Bike Commuting Grows by Leaps and Bounds

Reader Contribution by League Of American Bicyclists
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Reposted with permission from theLeague of American Bicyclists. 

The number of bicyclists is growing rapidly from coast to coast. The National Household Travel Survey showed that the number of trips made by bicycle in the United States more than doubled from 1.7 billion in 2001 to 4 billion in 2009.

Thanks, in part, to encouragement efforts like Bike to Work Day, the number of bike commuters is on the rise, as well — especially in Bicycle Friendly Communities (BFC).

According to the U.S. Census Bureau’s American Community Survey, from 2000 to 2011, the 39 Bicycle Friendly Communities among the 70 largest U.S. cities saw an 80 percent increase in bicycle commuting.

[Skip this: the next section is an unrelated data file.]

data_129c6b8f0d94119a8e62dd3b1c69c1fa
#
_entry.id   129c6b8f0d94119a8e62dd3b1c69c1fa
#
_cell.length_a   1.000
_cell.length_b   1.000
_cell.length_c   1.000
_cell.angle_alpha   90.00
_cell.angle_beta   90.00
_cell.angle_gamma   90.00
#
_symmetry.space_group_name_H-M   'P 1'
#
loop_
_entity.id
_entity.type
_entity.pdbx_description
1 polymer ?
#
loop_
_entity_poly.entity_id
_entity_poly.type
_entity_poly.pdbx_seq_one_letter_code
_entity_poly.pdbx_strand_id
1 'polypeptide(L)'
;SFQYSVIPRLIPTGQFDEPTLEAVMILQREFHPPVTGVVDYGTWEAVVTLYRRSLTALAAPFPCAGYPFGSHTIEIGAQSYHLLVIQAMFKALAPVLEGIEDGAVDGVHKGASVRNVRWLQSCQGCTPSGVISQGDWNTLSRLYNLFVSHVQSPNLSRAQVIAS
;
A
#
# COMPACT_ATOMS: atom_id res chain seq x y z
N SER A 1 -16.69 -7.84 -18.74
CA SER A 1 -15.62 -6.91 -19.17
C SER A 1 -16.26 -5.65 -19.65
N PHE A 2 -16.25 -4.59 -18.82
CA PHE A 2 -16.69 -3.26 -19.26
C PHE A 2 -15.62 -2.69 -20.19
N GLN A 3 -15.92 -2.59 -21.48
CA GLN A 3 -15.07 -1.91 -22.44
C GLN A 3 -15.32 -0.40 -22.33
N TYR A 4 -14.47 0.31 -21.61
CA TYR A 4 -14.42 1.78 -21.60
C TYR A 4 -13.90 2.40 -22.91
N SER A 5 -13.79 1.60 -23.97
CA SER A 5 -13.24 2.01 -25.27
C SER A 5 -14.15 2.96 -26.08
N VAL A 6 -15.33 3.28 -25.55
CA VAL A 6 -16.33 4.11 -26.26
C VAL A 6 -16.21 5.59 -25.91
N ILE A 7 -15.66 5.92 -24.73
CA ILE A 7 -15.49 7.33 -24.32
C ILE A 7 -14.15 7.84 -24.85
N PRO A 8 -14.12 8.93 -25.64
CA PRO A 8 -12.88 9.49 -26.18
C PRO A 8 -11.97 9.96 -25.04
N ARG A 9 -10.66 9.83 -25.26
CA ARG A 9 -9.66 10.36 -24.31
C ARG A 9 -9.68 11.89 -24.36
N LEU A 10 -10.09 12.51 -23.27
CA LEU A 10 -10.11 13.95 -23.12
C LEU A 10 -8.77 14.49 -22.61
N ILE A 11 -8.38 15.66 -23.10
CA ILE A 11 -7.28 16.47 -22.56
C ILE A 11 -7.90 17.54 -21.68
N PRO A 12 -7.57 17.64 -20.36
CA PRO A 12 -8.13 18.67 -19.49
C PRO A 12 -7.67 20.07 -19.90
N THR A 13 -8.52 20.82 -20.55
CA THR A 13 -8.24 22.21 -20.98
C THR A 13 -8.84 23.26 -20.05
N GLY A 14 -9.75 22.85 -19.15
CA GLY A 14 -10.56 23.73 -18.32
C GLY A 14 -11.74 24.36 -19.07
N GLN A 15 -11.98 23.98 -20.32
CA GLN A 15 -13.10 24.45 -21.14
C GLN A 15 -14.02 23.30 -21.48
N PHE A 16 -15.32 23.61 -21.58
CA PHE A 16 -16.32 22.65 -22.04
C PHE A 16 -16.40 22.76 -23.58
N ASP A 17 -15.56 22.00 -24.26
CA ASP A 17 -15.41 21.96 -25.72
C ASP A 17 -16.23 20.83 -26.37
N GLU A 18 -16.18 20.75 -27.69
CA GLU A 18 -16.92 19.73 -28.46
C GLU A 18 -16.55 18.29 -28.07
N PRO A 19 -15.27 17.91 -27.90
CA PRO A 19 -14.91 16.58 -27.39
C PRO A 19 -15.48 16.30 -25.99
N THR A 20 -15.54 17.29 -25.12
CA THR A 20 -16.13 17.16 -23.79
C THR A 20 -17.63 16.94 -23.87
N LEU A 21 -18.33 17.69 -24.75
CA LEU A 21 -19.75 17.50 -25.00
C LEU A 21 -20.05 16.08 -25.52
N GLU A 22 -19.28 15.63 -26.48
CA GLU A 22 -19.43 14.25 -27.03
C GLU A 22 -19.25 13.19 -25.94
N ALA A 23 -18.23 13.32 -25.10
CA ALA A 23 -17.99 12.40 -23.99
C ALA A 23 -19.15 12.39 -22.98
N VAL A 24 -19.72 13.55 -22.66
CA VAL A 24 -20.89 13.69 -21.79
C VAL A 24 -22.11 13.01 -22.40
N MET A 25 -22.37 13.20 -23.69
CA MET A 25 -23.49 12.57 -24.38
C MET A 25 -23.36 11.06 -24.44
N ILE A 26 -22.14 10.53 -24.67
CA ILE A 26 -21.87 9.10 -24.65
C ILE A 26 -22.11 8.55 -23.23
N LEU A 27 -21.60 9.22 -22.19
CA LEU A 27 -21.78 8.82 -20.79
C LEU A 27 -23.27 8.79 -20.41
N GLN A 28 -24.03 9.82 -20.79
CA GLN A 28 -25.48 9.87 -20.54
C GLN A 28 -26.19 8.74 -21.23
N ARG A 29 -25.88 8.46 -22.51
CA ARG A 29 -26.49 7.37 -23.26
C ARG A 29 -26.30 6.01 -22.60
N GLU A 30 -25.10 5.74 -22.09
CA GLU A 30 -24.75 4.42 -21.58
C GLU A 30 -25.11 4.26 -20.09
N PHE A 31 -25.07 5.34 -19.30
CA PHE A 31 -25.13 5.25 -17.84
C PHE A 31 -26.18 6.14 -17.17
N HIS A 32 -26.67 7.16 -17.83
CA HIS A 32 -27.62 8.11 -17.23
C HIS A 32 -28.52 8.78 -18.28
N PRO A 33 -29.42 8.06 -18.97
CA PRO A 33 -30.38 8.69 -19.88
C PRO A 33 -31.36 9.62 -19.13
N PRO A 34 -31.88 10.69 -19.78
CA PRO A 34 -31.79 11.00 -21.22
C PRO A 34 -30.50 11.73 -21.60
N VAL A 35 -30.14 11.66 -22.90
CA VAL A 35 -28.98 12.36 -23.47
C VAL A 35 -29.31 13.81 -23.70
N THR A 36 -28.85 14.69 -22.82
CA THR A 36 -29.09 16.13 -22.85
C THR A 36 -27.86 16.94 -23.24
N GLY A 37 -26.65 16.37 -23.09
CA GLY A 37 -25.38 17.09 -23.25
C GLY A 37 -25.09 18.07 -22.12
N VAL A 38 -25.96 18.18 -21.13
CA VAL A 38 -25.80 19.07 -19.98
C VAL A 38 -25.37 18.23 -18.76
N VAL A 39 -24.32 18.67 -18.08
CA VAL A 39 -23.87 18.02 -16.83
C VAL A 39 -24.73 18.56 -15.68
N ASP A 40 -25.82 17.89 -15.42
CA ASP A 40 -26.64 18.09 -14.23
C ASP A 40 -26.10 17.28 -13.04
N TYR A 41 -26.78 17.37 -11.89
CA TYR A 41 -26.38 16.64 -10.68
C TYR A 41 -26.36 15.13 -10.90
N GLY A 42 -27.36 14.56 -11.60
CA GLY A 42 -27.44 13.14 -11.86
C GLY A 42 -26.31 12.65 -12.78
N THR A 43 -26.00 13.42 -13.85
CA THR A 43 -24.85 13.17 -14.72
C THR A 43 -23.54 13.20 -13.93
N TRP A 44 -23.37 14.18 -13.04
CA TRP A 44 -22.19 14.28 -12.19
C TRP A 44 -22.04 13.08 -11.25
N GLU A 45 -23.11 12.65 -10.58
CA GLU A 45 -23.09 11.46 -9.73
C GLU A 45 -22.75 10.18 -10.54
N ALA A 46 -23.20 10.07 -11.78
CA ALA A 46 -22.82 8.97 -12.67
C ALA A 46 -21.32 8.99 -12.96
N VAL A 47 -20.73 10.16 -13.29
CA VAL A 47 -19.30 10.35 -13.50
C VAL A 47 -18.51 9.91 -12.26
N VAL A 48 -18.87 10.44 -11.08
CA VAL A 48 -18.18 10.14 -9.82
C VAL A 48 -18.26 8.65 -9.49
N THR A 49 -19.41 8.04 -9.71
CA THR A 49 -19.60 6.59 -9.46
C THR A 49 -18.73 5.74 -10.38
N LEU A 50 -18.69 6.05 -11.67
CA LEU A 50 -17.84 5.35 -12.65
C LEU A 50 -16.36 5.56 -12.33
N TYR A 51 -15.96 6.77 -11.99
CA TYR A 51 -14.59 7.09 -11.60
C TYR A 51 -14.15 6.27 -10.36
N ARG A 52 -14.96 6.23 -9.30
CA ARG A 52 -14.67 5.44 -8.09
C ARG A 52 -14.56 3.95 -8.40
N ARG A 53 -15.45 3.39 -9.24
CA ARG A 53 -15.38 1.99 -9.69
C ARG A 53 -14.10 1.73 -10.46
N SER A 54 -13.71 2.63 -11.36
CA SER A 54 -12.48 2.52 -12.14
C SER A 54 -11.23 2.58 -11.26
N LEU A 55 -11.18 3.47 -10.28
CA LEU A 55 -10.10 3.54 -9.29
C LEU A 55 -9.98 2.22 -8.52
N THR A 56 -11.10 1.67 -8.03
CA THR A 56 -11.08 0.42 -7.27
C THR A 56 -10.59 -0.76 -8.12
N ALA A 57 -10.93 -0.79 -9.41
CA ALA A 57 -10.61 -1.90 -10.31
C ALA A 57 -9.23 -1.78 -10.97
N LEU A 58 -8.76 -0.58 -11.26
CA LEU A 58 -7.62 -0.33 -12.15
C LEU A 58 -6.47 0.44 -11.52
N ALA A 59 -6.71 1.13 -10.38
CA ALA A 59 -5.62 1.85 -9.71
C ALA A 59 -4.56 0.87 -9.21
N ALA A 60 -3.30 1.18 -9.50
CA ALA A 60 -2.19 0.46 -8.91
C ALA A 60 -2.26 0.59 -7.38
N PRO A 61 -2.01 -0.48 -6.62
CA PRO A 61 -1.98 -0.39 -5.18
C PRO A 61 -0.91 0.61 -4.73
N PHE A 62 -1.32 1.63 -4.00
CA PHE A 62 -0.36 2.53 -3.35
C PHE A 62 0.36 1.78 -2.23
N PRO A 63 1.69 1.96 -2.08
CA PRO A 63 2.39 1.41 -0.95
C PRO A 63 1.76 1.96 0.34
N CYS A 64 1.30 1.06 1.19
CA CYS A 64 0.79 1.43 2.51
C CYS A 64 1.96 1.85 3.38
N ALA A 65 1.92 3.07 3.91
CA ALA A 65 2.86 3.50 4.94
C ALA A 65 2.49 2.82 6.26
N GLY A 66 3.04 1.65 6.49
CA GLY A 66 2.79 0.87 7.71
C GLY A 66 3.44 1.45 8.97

In contrast, the bike commuter rate in the 31 largest non-bicycle friendly cities grew only 32 percent, while the national average grew 47 percent. Download a PDF of the Growth of Bike Commuting infographic depicting the growth in bike commuting in a few key cities.

Bicycle commuting rates have skyrocketed by more than 400 percent since 1990 in some bicycle friendly cities, including cities as diverse as Portland, Ore., and Lexington, Ky.

Meanwhile, cities like Washington, D.C., Philadelphia and Denver have more than doubled their bike commuter share since 2000.

To find commuter data for your area, you can download 2010 bicycle commuting data (Excel spreadsheet) for all 375 cities included in the American Community Survey, and see the 2011 state commute rates (Excel spreadsheet) which include bicycle commuting by gender.

Illustration by League of American Bicyclists